[RNLD] Links between publication and sound corpus

Ruth Singer ruth.singer at GMAIL.COM
Sat Mar 9 06:28:17 UTC 2013

Hi everyone,

Just to update my earlier post. Apparently Mouton de Gruyter has now
agreed to host audio files that are for examples in a forthcoming
grammar of an endangered language. And they have removed the
requirement that they be given copyright over the audio file: they
will remain the property of the community of speakers. A great



On Sat, Mar 9, 2013 at 5:09 AM, A. D. Nakhimovsky
<adnakhimovsky at colgate.edu> wrote:
> Two comments on John's problem description. First, we can probably make the
> simplifying assumption that the media files have been time-aligned with some
> text or texts (annotation tiers), and the user has access only to the
> predefined start-end times of time-aligned segments. (These can be sentences
> or words in a word-list-with-pauses recording.) If the segments are numbered
> then the query string can provide just the number of the segment.
> Secondly, this item seems unnecessarily restrictive: "3) We want to point to
> an archived version, not some special version hosted for the purpose of
> these embedded links." What if the archive does not see "providing a service
> like this to be part of its long-term role" and does not even expose its
> holdings as URLs? The general solution might be to think of the
> snippetServer as specifically a Web server that holds: compressed versions
> of the media (WAV files are huge), Web pages with time-alignment
> information, and a browser-based program to play individual segments or
> sequences of segments. A Web server like this could also be useful for
> hosting community materials. Some of the programming (not all) has been
> done: the link below will play the third segment of a Flash clip that shows
> a selection from an MIT lecture, used as English language material:
> http://n-topus.com/KUEnglish/algo01/algo0101.xhtml?movie_range=3&playOnSelection=true
> adn
> On Thu, Mar 7, 2013 at 9:25 PM, Doug Cooper <doug.cooper.thailand at gmail.com>
> wrote:
>> Yes, this states the server solution exactly.  This does not pose any
>> technical barrier (it's just a matter of providing a wrapper for
>> something like sox or mp3splt).  It just needs an archive that sees
>> providing a service like this to be part of its long-term role.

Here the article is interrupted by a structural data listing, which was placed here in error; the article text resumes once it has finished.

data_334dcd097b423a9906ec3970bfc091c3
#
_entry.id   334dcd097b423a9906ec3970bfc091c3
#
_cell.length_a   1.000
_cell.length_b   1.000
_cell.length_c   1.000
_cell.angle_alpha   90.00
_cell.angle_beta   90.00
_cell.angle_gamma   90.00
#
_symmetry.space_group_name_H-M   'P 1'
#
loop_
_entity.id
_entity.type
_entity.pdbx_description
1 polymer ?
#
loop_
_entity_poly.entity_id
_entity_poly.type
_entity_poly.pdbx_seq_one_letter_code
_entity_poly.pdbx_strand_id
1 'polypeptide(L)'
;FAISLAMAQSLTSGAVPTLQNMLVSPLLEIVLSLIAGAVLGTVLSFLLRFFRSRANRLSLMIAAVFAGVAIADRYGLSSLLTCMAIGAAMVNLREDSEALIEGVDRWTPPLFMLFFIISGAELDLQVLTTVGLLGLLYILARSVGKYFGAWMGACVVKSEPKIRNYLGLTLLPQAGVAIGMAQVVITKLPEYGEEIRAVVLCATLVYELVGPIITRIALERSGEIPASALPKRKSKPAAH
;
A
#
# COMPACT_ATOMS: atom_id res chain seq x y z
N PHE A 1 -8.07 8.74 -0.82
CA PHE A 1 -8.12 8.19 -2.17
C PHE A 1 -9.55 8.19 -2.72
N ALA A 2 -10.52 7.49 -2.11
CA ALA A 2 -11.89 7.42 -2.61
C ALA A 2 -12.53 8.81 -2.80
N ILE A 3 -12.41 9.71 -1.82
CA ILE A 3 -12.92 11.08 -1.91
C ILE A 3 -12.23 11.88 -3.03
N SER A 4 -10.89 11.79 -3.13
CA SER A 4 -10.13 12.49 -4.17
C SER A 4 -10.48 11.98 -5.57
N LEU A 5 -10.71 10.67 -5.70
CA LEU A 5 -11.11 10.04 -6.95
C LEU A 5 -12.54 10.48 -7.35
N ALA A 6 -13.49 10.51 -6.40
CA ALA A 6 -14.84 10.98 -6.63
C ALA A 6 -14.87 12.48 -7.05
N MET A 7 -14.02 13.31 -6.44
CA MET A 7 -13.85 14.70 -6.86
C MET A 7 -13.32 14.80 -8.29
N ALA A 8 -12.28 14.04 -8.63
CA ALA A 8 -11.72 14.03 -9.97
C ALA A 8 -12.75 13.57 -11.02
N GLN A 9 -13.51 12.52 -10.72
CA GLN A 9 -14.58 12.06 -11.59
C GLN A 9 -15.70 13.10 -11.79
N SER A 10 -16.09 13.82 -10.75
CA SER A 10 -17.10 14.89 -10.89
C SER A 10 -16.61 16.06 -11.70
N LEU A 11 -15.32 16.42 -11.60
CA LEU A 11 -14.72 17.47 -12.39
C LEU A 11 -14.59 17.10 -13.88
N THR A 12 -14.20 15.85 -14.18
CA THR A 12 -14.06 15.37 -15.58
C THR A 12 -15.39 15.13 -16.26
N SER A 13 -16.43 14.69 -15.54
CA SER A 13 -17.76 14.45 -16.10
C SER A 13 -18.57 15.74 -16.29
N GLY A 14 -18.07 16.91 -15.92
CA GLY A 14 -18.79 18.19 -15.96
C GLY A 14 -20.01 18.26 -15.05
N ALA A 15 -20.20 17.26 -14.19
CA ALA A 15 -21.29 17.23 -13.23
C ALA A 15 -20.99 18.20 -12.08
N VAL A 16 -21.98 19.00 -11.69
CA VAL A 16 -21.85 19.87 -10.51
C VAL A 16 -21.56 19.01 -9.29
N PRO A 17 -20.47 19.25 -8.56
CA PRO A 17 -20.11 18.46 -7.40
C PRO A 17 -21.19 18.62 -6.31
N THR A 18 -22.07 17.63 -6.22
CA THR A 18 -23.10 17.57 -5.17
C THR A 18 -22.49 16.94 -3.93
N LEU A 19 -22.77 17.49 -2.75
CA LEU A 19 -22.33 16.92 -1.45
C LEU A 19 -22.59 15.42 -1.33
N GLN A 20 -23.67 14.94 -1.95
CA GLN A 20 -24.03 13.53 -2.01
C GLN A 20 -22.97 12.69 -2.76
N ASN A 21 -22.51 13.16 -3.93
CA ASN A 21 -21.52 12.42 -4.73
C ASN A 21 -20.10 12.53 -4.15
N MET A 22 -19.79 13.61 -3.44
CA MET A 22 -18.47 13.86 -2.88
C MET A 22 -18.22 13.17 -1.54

>>   Although html5 does allow a start/finish time to be specified, the last
>> time I checked the complete underlying file is downloaded.  I'd be happy
>> to be wrong about this, or to hear that there's an (Apache) server add-on
>> that handles this in a more intelligent way.
>>   Doug
>> On 3/8/2013 2:20 AM, John Hatton wrote:
>>>  > That was some time ago and now I think I would use an archival version
>>> of
>>> the media as the streaming source and have HTML5 calls to the timecodes.
>>> Am I understanding the problem correctly?
>>> 1) We want URLs which act just like a pointer to a static wav somewhere
>>> on the
>>> internet. These can then be embedded in anything.
>>> 2) But because we don't want to actually carve up each file into little
>>> files,
>>> we need the URL to specify a time range rather than just a filename.
>>> 3) We want to point to an archived version, not some special version
>>> hosted for the purpose of these embedded links.
>>> If I understand the problem, then the solution is a URL like
>>> http://<some snippet service>.org/<address of the archived
>>> version>?start=<starttime>&end=<endtime>
>>> (That last bit after the '?' is called a URL Query string.)
>>> E.g.
>>> http://snippetServer. org/?url=paradisec.org.au/someinternalpathat
>>> paradisec/KovaiCanoeStory.wav?start=02:20:10&end=02:22:10
>>> <http://snippetServer.%20org/?url=paradisec.org.au/someinternalpathat%20paradisec/KovaiCanoeStory.wav?start=02:20:10&end=02:22:10>
>>> When it receives this query, the server would get ahold of the full audio
>>> file
>>> declared in the query string, and then stream out just the section that
>>> was
>>> called for. The experience to the user would be the same as if they had
>>> clicked on a url of a pre-prepared, stand-alone file containing just that
>>> snippet.
>>> Now, because the audio itself is served by an archive, it will have a
>>> long
>>> lifetime. The snippet server itself need not be related to the archive; a
>>> single instance could serve everyone. But if the snippet server itself
>>> goes
>>> away in the future, the URL is still human readable, and can be changed
>>> via
>>> search/replace to some new snippet server.
>>> To avoid the links going bad, it seems the snippet server should be run
>>> by
>>> something prepared to be around for a long time, like an MPI or an
>>> archive itself:
>>> http://paradisec.org.au/snippetserver/...
>>> Practically, such a server could limit its services to files in its own
>>> repository or some set of other domains, if it didn’t want to end up
>>> providing
>>> this snippet service for just any content on the web.
>>> I googled a bit, didn't come up with anything, but I wouldn't be
>>> surprised if
>>> such a service already existed. If not, well clearly this would be cheap
>>> to do.
>>> John Hatton
>>> SIL International Language Software Develoment
> --
> Alexander Nakhimovsky, Computer Science Department
> Colgate University Hamilton NY 13346
> Director, Linguistics Program
> Director, Project Afghanistan
> t. +1 315 228 7586 f. +1 315 228 7009

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